Finally, a fix for No Child Left Behind


It’s probably a safe bet that at one time or another, all of us have been on the receiving end of well-intentioned but misguided policies coming out of Washington. Unfortunately, our public education system is no different. Whether you’re a parent, student, teacher, school administrator or none of the above, you have likely heard of the problems with No Child Left Behind.

This law was a 2002 update of the Elementary and Secondary Education Act (ESEA), which is the chief federal law addressing K-12 education. There were some good and important changes in No Child Left Behind, but it was riddled with serious issues that we saw firsthand as parents and that I experienced in my role as superintendent of Denver Public Schools.

Fortunately, last month 81 senators came together to pass a long overdue fix to the law. The Every Child Achieves Act reforms many of the failed policies from No Child Left Behind, while still maintaining several of the measures that have proven successful.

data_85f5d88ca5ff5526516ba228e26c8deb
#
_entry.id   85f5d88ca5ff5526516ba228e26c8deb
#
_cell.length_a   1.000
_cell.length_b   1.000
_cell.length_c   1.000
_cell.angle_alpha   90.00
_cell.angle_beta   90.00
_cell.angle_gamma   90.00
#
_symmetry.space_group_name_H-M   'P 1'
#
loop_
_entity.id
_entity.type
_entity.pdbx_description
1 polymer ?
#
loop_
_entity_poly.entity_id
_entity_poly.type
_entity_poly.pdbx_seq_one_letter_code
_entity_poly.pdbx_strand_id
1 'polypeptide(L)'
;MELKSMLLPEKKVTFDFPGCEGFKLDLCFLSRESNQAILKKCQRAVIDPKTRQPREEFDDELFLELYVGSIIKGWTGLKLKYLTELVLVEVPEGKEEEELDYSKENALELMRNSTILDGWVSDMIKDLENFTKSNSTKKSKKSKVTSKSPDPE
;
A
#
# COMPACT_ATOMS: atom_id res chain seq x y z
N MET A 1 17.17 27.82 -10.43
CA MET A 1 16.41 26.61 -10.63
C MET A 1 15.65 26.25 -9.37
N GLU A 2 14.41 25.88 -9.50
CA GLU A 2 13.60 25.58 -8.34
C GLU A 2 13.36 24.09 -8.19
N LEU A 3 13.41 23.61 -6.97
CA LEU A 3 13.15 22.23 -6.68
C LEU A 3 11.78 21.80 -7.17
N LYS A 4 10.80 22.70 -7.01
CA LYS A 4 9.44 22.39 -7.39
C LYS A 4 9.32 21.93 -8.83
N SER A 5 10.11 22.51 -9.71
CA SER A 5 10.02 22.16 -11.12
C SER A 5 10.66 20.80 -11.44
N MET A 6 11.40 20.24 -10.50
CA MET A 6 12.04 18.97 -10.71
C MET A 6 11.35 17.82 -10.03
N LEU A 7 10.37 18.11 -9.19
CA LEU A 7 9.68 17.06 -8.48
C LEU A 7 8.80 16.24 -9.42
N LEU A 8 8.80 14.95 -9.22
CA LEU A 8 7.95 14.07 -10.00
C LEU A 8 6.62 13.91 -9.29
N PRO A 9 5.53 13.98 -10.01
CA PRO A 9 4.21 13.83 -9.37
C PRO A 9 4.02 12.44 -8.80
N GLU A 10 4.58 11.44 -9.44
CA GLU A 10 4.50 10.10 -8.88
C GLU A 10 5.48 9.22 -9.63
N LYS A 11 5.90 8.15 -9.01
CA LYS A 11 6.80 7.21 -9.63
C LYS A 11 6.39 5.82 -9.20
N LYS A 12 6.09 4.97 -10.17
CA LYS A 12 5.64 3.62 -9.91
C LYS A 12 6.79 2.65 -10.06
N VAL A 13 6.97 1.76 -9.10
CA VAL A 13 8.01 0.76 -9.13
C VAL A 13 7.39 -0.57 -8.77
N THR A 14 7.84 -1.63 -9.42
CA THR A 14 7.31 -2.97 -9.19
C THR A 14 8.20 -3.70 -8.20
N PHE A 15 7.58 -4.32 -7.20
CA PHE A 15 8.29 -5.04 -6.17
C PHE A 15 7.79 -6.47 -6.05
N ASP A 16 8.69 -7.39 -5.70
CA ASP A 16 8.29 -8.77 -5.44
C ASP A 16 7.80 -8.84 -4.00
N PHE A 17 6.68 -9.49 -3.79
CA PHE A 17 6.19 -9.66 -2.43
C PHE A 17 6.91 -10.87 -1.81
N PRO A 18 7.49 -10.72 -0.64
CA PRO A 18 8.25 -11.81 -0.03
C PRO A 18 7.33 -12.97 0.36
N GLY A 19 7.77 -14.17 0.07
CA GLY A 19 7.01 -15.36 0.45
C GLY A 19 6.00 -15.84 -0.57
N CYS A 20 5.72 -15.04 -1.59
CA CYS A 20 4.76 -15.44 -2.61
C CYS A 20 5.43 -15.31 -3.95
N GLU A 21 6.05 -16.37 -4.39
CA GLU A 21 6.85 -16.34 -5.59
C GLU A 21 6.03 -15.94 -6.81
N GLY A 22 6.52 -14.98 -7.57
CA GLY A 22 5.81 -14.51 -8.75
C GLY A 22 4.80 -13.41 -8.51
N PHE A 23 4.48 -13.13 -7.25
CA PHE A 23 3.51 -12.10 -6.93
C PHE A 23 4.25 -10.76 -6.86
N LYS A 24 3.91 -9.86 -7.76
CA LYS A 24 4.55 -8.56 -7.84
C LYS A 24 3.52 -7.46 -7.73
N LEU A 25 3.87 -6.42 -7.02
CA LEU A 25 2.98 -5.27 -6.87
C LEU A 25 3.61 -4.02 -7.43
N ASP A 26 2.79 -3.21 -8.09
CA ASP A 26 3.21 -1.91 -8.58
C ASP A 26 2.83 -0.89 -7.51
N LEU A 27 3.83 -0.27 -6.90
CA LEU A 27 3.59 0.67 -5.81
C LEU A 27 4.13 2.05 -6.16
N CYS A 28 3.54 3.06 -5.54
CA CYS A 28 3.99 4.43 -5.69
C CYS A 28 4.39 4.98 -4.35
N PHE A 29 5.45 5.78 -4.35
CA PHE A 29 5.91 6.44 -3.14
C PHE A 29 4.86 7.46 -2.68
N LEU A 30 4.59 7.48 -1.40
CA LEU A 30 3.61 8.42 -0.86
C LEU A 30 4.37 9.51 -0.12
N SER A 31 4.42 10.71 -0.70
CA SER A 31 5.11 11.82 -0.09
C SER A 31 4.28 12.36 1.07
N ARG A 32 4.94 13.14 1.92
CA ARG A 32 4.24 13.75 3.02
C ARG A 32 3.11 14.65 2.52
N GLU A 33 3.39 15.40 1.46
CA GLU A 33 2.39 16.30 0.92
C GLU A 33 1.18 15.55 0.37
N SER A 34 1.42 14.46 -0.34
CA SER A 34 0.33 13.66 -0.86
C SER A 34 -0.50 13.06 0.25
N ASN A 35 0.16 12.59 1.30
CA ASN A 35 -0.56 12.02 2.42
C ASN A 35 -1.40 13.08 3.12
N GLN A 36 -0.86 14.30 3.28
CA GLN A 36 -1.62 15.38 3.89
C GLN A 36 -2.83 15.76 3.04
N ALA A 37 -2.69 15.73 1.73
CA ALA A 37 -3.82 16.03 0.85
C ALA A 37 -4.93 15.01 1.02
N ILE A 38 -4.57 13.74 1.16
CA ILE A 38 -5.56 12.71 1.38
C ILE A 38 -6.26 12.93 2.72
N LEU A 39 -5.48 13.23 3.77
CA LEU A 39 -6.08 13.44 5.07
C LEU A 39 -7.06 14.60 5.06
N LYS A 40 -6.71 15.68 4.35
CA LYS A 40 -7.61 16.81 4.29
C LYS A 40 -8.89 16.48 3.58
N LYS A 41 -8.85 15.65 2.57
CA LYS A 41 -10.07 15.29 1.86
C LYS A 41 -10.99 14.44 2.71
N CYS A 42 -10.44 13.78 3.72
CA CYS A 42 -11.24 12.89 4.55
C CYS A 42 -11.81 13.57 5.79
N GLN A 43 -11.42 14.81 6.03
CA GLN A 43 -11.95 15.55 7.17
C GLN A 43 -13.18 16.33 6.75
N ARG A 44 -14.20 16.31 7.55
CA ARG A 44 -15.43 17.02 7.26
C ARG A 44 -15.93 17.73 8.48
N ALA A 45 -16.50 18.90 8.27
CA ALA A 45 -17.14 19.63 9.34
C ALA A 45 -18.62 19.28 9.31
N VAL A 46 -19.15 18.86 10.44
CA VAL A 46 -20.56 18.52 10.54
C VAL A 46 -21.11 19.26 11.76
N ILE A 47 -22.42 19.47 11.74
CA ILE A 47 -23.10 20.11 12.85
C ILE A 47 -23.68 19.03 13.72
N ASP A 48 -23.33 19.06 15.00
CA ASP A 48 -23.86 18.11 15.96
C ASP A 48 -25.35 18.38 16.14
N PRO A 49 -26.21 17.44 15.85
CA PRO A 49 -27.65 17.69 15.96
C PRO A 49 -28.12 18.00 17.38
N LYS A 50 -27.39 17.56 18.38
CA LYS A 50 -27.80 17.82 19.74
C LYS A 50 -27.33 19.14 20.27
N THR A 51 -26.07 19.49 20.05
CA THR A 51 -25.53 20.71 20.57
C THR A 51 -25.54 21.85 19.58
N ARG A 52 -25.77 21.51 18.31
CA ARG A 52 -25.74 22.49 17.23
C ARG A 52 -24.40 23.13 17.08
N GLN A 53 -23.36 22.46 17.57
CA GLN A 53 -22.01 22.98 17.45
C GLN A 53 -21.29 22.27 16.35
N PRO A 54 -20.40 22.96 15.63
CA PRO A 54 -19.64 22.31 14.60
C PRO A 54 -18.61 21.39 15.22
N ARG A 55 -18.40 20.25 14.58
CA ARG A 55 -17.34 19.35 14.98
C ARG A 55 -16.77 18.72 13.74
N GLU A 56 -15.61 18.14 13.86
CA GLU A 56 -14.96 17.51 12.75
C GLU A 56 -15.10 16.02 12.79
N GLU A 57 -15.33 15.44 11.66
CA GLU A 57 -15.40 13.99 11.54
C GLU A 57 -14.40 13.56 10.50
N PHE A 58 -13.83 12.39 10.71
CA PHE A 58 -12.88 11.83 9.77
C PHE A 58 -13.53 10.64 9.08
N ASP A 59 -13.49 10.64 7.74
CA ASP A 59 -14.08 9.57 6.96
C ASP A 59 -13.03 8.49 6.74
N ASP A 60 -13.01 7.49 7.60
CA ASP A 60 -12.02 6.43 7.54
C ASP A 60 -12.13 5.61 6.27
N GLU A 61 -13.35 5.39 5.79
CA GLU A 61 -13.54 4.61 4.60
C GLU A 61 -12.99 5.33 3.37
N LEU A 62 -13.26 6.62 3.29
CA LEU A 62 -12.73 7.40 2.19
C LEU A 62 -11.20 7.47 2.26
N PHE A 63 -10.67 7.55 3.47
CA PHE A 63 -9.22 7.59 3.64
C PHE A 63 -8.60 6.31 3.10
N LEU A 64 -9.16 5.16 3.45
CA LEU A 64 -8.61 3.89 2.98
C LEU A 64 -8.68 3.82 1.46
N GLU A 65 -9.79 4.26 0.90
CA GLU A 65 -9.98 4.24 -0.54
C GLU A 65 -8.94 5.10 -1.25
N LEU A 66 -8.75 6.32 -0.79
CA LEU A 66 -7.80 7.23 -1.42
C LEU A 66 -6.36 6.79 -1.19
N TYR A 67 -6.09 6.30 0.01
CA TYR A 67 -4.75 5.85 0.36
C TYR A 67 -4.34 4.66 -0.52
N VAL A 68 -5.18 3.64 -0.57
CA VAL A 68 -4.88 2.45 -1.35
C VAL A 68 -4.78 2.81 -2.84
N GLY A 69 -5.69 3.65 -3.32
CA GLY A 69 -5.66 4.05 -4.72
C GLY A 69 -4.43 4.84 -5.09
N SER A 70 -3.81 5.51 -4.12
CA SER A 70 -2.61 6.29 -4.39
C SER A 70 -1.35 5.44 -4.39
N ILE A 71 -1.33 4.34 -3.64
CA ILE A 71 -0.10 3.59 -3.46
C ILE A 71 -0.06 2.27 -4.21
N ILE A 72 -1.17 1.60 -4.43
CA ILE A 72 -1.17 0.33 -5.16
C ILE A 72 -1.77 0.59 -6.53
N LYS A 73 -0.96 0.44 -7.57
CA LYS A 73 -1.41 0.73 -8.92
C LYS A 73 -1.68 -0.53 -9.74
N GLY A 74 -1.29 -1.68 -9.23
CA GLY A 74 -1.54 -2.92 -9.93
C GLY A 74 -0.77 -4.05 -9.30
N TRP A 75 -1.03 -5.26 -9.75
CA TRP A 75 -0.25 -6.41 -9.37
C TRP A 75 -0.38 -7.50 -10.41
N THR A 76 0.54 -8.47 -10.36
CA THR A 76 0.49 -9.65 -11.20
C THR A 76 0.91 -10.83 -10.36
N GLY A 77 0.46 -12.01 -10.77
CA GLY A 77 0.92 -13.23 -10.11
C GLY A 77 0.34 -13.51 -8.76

On the Senate HELP Committee, our office had the opportunity to help write the bill and secure several amendments. We took the lessons we learned from Denver Public Schools and the countless stories we heard from families, principals, teachers and kids across Colorado and incorporated them into the new bill. We fought to include measures to better recruit, train and retain teachers and principals, reduce federal overreach, encourage innovation and ensure we are supporting our rural schools.

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